Not only was Fizdale able to work wonders with big men but Grizzlies’ guard Mike Conley also had a career year under him. In Fizdale’s modern offense Conley’s mid-range and deep two attempts went down four percent but in the world of a guard, that’s a considerable drop. Additionally, Conley’s three-point attempts rose by 12 percent and his conversion rate rose from 36 percent to 41 percent which was a career mark. As was the case with Gasol, Conley scored a career high in points with an average of 20.5 points per game on the year.

The Grizzlies offense improved in many aspects under Fizdale. In the 2015 season the Grizzlies ranked 26th in three-point attempts but in their new system rose to 14th and took close to nine more attempts per game. Keep in mind that the roster turnover in-between was minimal. However, the Grizzlies possessions per game and points per game barely rose under Fizdale. That roster lacked talent and they were relying on perennial 13th men to get the job done, to Fizdale’s credit he took them to the playoffs and played a hard-fought six-game series against the Spurs.

New York Knicks

For those who may be thinking that Fizdale is all offense and no defense, it’s quite the opposite. In the 2015-16 season, The ‘Grind House’ Grizzlies ranked 19th in defensive efficiency but then rose to seventh under the new head coach. Moreover, Memphis ranked 11th in opponents points per game but finished third in that category under Fizdale. Memphis team defense improved drastically with the same roster, going from 18th in opponents field goal percentage to third.

The problem with the Knicks offensively is that they just don’t generate high percentage shots. Kristaps Porzingis’ scorching start made it look passable but as he and his team cooled down the holes started to show. The Knicks as a team lead the NBA in mid-range shot attempts which is the lowest percentage shot possible. This is amplified that the Knicks have four players in the top 25 in mid-range usage. That stat is out of everyone to have played in the NBA this season, which is alarming. The Knicks average shot distance is 13 feet which is smack bang in the mid-range, ranking 25th in the association. New York also ranks 27th in paint usage which is woeful but not as poor as being dead last in three-point attempts per game.This all means that the Knicks run a low percentage offense. They do not get layups, they do not generate or take enough three-pointers. Their offense is centered around the lowest percentage shot in the basketball; the mid-range jumper.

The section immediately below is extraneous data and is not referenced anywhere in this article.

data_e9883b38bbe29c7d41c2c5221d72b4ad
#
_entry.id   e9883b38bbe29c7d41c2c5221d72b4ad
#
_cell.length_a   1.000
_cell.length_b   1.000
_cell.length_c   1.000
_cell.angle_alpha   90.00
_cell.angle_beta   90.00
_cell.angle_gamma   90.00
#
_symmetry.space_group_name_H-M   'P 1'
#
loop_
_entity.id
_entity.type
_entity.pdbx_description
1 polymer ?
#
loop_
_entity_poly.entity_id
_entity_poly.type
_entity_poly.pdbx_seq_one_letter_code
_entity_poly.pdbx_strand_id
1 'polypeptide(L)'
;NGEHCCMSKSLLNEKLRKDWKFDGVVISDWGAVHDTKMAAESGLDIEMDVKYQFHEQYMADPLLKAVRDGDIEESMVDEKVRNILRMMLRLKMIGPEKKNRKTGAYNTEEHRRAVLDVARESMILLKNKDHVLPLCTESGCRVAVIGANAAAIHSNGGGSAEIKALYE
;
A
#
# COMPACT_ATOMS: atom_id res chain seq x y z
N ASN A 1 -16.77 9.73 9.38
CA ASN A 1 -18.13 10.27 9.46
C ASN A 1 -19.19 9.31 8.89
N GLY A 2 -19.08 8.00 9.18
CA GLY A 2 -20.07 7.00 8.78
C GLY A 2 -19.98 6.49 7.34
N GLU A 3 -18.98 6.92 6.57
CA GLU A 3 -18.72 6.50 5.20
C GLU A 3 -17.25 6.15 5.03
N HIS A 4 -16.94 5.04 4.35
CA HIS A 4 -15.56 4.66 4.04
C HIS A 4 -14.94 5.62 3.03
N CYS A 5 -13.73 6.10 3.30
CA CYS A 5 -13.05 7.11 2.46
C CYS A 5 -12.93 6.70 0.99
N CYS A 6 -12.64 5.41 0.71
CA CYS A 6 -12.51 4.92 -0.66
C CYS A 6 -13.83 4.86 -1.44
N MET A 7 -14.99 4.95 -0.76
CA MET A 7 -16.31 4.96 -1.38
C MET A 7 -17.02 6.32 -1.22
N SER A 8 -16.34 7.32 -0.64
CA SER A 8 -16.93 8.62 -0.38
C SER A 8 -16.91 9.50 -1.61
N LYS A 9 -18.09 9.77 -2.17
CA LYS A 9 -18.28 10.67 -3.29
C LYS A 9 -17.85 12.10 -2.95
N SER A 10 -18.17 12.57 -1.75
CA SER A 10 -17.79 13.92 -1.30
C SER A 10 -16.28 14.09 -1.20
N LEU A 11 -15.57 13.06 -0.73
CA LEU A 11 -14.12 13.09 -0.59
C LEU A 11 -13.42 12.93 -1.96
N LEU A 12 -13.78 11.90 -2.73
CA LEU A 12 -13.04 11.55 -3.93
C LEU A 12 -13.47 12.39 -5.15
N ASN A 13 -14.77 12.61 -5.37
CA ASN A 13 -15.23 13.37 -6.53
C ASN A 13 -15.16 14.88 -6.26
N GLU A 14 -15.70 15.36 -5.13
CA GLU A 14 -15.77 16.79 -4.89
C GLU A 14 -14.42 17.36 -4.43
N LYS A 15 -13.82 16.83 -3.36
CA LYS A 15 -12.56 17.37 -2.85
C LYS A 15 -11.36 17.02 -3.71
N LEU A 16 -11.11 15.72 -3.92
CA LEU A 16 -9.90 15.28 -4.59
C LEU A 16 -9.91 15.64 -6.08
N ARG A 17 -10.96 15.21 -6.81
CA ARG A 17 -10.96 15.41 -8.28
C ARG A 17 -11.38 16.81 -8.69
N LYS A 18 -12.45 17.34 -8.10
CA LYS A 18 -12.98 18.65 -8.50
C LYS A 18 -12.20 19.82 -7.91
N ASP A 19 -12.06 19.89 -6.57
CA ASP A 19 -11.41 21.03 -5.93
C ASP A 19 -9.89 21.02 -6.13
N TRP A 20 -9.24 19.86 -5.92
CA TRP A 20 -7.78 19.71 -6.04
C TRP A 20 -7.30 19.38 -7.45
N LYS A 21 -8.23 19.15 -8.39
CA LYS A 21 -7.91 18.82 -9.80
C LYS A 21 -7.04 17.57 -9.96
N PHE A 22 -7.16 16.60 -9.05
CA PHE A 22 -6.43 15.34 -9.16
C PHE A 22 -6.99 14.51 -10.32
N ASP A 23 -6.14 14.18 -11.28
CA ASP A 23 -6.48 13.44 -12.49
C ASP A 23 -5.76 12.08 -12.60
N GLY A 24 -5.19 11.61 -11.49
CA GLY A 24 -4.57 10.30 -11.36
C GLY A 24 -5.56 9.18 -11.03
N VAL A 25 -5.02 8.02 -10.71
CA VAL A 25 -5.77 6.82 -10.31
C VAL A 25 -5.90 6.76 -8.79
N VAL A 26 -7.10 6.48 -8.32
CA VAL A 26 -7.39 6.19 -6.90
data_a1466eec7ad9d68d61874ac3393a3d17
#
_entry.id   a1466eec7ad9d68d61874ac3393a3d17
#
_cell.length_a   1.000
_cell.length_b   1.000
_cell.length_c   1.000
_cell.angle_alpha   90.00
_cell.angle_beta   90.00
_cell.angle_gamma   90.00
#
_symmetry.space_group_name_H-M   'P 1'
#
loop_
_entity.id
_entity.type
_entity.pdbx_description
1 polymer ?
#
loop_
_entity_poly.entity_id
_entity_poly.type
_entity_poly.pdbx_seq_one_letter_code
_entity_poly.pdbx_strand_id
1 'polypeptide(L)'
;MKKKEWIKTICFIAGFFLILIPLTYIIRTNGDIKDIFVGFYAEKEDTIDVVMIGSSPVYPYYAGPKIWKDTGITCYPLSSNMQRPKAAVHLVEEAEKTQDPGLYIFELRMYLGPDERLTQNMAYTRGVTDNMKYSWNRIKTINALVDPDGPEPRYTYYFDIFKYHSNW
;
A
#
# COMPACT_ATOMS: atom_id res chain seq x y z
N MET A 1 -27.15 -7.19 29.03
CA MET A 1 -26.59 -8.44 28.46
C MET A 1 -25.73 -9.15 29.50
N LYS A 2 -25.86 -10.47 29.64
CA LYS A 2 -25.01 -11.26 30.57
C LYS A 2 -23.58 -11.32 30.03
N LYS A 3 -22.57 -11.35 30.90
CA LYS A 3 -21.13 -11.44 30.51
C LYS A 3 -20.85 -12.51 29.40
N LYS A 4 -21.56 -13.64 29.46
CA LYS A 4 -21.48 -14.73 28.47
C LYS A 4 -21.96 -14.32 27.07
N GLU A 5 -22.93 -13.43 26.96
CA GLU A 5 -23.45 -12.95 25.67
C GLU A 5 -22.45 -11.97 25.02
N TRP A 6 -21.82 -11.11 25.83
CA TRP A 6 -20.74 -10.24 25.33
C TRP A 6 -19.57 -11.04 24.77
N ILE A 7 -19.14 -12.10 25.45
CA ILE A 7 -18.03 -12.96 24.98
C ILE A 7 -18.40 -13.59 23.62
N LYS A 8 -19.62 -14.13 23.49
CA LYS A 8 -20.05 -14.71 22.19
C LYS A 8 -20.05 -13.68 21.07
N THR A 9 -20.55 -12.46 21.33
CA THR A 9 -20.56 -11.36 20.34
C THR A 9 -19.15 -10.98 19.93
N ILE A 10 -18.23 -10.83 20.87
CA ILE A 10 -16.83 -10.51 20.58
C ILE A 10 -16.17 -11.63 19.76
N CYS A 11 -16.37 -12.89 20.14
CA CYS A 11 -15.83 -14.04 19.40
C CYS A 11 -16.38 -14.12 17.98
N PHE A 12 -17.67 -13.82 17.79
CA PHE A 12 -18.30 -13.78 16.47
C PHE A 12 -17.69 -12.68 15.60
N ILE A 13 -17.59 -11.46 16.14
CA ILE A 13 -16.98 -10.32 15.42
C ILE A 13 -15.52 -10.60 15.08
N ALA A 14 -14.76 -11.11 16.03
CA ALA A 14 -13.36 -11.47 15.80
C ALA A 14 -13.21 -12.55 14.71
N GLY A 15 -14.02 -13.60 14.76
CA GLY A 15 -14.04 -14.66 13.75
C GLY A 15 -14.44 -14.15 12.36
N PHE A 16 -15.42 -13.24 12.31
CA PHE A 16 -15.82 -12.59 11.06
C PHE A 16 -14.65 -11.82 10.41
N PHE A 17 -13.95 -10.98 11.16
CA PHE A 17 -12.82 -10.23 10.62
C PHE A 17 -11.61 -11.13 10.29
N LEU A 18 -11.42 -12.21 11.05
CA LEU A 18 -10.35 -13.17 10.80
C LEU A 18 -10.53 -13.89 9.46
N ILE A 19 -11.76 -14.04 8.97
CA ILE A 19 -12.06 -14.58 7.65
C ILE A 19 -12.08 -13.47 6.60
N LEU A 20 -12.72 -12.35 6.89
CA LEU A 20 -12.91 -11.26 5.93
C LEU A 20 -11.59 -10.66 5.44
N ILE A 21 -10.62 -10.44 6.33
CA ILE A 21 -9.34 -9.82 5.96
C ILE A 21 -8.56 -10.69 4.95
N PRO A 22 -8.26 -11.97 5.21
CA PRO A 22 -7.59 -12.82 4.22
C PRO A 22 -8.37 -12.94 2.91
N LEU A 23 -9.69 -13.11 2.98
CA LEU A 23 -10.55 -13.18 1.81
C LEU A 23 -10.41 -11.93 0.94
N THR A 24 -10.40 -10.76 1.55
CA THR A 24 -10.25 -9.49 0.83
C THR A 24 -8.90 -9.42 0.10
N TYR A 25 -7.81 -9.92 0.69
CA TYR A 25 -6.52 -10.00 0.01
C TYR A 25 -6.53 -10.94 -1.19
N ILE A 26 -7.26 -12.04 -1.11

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The Knicks started the season well on the defensive end but have slipped dramatically. There are too many miscommunications and missed coverages which leads to fingerprinting and blaming, causing a sub-par defense. They rank in the bottom half of the league in all of the following categories: defensive rating, opponents points per game, opponents three-point percentage, opponents three-pointers made, opponents turnovers. The Knicks do have games and stretches where the defense is at a high level but there just isn’t enough consistency.

Overall, the Knicks play an outdated brand on the offensive end and their defensive schemes and consistency leave a lot to be desired. Fizdale also has a great track record with modernizing big men; what could he do for Porzingis? Clearly, the Knicks need to be modernized and brought up to date and catch up with a majority of the league. David Fizdale is the man for the job. Not Jeff Hornacek and especially not Mark Jackson.